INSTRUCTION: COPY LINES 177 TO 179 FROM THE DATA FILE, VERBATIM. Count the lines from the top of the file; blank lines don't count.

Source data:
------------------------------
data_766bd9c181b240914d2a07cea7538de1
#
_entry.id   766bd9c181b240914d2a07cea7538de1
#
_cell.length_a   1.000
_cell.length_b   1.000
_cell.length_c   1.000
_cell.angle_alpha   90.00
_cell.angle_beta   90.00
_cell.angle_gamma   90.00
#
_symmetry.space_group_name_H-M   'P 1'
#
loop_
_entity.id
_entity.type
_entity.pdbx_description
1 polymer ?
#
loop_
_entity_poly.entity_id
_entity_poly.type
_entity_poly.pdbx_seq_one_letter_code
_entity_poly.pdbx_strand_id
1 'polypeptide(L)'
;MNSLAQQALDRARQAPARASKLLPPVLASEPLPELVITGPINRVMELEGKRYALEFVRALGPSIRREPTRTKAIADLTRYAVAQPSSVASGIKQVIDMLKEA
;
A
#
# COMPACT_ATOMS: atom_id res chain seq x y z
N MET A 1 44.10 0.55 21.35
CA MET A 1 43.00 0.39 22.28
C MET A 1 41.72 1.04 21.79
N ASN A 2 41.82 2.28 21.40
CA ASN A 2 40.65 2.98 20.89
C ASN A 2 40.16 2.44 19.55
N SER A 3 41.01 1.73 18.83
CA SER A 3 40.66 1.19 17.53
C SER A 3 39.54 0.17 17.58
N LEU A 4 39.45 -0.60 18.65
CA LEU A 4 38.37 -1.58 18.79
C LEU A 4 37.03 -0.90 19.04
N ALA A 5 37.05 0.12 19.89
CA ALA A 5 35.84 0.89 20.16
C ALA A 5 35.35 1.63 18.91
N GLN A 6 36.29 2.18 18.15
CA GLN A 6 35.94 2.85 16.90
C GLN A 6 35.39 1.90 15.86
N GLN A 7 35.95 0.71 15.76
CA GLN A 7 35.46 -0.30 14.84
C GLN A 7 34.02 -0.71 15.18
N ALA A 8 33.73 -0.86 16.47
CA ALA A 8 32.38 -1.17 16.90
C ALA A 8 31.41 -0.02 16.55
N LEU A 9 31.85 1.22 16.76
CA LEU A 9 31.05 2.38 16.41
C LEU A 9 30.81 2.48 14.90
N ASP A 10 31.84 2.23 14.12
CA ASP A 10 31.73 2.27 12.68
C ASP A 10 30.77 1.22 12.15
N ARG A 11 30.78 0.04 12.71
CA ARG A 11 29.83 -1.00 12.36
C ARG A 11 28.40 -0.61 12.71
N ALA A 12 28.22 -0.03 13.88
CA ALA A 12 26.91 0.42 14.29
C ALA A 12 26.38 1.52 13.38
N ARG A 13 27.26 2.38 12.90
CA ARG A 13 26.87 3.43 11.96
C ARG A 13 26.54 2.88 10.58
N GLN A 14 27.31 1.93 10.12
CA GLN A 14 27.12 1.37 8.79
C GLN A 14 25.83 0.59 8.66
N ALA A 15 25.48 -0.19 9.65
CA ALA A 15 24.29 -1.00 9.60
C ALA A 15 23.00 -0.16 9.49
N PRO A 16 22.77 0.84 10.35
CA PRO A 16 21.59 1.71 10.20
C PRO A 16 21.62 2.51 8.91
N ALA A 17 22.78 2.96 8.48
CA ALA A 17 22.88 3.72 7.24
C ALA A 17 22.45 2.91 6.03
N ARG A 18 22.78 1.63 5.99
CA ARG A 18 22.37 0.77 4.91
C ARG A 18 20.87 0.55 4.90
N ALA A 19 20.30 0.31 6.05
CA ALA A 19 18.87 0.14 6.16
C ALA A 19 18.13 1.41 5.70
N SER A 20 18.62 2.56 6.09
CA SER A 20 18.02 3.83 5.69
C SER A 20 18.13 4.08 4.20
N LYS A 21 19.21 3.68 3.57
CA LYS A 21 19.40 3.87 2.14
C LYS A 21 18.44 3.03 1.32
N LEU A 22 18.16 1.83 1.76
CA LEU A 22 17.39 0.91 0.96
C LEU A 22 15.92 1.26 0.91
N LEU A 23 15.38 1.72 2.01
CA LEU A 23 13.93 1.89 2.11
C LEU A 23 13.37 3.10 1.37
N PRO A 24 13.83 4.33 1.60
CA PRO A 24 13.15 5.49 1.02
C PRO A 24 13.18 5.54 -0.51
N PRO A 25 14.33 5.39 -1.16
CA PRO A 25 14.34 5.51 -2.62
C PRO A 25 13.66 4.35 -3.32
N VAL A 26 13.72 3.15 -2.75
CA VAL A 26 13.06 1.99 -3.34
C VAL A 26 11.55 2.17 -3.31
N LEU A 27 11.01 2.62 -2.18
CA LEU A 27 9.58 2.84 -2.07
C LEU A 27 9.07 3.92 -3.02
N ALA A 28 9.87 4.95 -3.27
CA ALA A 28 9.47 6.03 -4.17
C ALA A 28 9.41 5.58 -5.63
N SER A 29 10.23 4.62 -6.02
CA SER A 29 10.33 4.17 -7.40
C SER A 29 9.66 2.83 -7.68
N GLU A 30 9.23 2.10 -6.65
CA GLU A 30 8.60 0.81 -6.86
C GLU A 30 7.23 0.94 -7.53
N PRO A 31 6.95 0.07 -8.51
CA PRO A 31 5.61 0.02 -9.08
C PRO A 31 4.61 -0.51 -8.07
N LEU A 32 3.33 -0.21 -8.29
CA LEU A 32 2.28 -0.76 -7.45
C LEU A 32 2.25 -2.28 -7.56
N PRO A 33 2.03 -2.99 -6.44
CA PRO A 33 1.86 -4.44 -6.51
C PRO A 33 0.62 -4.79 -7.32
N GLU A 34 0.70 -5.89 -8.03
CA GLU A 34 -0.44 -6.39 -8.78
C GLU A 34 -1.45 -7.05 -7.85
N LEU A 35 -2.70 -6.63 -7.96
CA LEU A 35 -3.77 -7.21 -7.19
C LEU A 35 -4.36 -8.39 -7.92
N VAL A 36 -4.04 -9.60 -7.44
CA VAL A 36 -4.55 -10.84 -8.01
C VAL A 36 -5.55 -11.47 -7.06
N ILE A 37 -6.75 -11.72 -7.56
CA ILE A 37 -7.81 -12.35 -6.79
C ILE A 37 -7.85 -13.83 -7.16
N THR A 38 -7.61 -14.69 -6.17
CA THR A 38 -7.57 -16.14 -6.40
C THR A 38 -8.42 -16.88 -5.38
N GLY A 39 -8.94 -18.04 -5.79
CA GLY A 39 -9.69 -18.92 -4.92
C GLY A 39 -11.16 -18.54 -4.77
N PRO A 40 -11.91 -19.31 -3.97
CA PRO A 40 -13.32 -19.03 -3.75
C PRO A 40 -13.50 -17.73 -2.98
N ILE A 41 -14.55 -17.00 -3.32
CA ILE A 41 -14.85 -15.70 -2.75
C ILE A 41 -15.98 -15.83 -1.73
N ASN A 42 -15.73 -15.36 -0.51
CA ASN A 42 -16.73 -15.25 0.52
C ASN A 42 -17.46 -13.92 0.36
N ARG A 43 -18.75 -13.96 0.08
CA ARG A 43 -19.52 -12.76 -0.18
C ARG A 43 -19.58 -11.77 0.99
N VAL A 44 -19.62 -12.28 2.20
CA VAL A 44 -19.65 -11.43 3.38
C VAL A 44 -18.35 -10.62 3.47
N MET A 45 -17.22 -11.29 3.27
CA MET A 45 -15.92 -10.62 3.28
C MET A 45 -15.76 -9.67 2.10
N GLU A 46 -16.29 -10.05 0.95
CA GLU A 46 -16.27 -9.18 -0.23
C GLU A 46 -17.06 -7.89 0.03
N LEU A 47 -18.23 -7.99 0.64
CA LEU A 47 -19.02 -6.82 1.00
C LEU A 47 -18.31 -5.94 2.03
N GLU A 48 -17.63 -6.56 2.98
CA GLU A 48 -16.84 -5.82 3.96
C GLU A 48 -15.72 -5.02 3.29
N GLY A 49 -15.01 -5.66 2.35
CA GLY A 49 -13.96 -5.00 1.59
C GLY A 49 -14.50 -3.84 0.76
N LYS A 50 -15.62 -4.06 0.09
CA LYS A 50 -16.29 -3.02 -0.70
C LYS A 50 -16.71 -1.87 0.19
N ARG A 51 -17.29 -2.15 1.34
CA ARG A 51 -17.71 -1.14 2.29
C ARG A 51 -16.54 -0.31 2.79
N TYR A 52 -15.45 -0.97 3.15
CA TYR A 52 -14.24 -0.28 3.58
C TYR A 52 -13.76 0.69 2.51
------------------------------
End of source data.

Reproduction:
C GLY A 49 -14.50 -3.84 0.76
N LYS A 50 -15.62 -4.06 0.09
CA LYS A 50 -16.29 -3.02 -0.70